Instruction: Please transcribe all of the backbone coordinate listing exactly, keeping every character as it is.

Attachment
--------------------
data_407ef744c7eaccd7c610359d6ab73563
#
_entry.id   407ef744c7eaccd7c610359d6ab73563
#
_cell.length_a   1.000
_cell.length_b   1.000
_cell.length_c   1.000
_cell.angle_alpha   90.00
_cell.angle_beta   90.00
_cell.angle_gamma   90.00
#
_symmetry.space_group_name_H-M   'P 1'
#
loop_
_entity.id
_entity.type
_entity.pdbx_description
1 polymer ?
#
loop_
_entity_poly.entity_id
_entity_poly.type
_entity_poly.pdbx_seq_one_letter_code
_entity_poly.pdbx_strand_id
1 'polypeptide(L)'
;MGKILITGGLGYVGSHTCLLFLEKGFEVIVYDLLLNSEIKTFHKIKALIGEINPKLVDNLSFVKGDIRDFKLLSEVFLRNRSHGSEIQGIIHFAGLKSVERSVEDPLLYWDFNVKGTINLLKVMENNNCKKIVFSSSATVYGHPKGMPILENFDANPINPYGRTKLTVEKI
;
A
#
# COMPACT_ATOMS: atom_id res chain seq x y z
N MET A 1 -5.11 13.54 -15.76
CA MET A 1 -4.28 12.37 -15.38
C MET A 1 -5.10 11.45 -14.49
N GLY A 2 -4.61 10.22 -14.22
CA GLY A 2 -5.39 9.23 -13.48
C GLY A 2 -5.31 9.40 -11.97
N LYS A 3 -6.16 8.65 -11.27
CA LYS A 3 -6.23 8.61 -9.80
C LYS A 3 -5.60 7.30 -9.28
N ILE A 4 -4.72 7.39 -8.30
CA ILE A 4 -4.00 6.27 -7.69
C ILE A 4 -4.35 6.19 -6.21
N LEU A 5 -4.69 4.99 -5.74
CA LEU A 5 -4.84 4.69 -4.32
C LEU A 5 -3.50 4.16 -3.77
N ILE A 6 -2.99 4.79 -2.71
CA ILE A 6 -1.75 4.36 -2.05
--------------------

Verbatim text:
data_407ef744c7eaccd7c610359d6ab73563
#
_entry.id   407ef744c7eaccd7c610359d6ab73563
#
_cell.length_a   1.000
_cell.length_b   1.000
_cell.length_c   1.000
_cell.angle_alpha   90.00
_cell.angle_beta   90.00
_cell.angle_gamma   90.00
#
_symmetry.space_group_name_H-M   'P 1'
#
loop_
_entity.id
_entity.type
_entity.pdbx_description
1 polymer ?
#
loop_
_entity_poly.entity_id
_entity_poly.type
_entity_poly.pdbx_seq_one_letter_code
_entity_poly.pdbx_strand_id
1 'polypeptide(L)'
;MGKILITGGLGYVGSHTCLLFLEKGFEVIVYDLLLNSEIKTFHKIKALIGEINPKLVDNLSFVKGDIRDFKLLSEVFLRNRSHGSEIQGIIHFAGLKSVERSVEDPLLYWDFNVKGTINLLKVMENNNCKKIVFSSSATVYGHPKGMPILENFDANPINPYGRTKLTVEKI
;
A
#
# COMPACT_ATOMS: atom_id res chain seq x y z
N MET A 1 -5.11 13.54 -15.76
CA MET A 1 -4.28 12.37 -15.38
C MET A 1 -5.10 11.45 -14.49
N GLY A 2 -4.61 10.22 -14.22
CA GLY A 2 -5.39 9.23 -13.48
C GLY A 2 -5.31 9.40 -11.97
N LYS A 3 -6.16 8.65 -11.27
CA LYS A 3 -6.23 8.61 -9.80
C LYS A 3 -5.60 7.30 -9.28
N ILE A 4 -4.72 7.39 -8.30
CA ILE A 4 -4.00 6.27 -7.69
C ILE A 4 -4.35 6.19 -6.21
N LEU A 5 -4.69 4.99 -5.74
CA LEU A 5 -4.84 4.69 -4.32
C LEU A 5 -3.50 4.16 -3.77
N ILE A 6 -2.99 4.79 -2.71
CA ILE A 6 -1.75 4.36 -2.05